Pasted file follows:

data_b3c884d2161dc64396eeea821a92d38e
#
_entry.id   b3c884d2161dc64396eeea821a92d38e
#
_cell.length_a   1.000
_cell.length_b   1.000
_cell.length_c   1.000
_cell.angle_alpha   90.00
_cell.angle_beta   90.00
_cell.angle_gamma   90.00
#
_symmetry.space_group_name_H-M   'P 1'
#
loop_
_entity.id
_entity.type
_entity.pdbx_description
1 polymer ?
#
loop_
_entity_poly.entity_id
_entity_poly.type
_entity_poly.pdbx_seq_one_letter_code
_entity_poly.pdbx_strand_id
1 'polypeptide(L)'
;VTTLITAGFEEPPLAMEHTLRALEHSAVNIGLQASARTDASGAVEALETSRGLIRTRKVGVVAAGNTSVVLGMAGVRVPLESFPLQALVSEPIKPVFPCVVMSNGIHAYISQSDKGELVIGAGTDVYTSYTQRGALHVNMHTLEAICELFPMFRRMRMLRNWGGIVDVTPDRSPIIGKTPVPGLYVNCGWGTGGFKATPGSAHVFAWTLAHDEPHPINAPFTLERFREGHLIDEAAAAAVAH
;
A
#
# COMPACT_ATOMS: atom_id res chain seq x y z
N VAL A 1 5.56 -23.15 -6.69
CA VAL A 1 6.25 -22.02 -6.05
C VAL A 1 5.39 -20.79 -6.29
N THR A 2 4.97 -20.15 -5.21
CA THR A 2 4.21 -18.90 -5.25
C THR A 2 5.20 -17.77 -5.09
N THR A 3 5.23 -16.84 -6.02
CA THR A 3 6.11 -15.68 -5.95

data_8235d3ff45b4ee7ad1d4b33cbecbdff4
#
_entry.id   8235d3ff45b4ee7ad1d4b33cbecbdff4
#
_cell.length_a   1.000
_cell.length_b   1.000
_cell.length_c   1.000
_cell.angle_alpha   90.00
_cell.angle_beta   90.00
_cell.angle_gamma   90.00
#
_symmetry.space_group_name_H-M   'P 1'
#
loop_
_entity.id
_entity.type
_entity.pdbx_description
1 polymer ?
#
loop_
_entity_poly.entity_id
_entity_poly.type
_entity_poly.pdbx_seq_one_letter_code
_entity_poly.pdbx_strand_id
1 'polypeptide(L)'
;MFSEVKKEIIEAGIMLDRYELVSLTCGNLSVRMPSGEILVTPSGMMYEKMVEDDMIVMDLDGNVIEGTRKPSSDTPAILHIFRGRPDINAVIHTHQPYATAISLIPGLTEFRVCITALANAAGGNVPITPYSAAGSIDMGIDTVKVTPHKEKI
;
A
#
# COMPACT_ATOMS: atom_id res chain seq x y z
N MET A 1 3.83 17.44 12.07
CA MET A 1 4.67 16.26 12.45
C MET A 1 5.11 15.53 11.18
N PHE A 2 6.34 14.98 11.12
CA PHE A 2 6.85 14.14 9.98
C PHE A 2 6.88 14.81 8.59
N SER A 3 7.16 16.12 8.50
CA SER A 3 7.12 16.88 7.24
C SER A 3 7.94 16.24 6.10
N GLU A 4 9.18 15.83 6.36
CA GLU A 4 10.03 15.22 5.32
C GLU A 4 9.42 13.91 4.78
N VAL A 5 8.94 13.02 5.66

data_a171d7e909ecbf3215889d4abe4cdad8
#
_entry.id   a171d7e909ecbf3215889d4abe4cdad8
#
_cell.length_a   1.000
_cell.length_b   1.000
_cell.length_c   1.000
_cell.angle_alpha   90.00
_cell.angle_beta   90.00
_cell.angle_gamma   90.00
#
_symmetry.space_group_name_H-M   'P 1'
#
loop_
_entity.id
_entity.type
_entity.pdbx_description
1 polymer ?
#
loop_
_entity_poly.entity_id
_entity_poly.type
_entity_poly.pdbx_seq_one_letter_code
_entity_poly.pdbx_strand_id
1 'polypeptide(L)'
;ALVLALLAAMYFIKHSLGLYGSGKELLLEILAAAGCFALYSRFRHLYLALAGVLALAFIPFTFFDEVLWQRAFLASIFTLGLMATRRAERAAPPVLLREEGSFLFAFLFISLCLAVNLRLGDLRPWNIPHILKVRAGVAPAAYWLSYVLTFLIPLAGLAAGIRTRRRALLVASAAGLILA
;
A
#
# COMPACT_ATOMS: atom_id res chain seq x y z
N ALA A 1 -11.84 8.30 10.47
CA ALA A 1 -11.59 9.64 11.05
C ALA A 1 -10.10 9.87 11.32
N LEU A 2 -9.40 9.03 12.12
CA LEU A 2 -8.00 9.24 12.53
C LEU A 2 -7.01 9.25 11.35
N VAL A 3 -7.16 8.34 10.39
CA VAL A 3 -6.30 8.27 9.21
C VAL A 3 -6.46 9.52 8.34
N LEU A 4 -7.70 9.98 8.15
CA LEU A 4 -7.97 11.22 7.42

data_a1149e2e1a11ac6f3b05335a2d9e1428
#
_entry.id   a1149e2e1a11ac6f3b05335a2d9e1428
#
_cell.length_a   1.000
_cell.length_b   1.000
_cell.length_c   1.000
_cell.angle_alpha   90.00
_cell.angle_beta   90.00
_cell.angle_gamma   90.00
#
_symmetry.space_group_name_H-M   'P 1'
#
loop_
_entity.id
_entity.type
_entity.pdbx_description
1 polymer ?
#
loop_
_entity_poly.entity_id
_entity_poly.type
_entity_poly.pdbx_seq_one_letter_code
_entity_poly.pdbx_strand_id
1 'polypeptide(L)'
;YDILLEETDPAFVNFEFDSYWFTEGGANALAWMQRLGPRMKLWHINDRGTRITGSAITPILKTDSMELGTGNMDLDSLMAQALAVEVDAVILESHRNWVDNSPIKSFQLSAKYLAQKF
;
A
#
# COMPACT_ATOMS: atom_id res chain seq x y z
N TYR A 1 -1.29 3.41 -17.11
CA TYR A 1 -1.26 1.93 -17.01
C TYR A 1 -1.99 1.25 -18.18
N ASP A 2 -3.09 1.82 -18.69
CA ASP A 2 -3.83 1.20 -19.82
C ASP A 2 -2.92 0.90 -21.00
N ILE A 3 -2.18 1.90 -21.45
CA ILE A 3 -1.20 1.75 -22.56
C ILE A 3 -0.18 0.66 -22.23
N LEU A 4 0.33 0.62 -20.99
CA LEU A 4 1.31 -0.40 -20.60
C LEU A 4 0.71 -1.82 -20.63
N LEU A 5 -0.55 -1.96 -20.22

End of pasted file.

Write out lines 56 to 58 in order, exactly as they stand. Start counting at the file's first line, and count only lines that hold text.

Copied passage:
1 polymer ?
#
loop_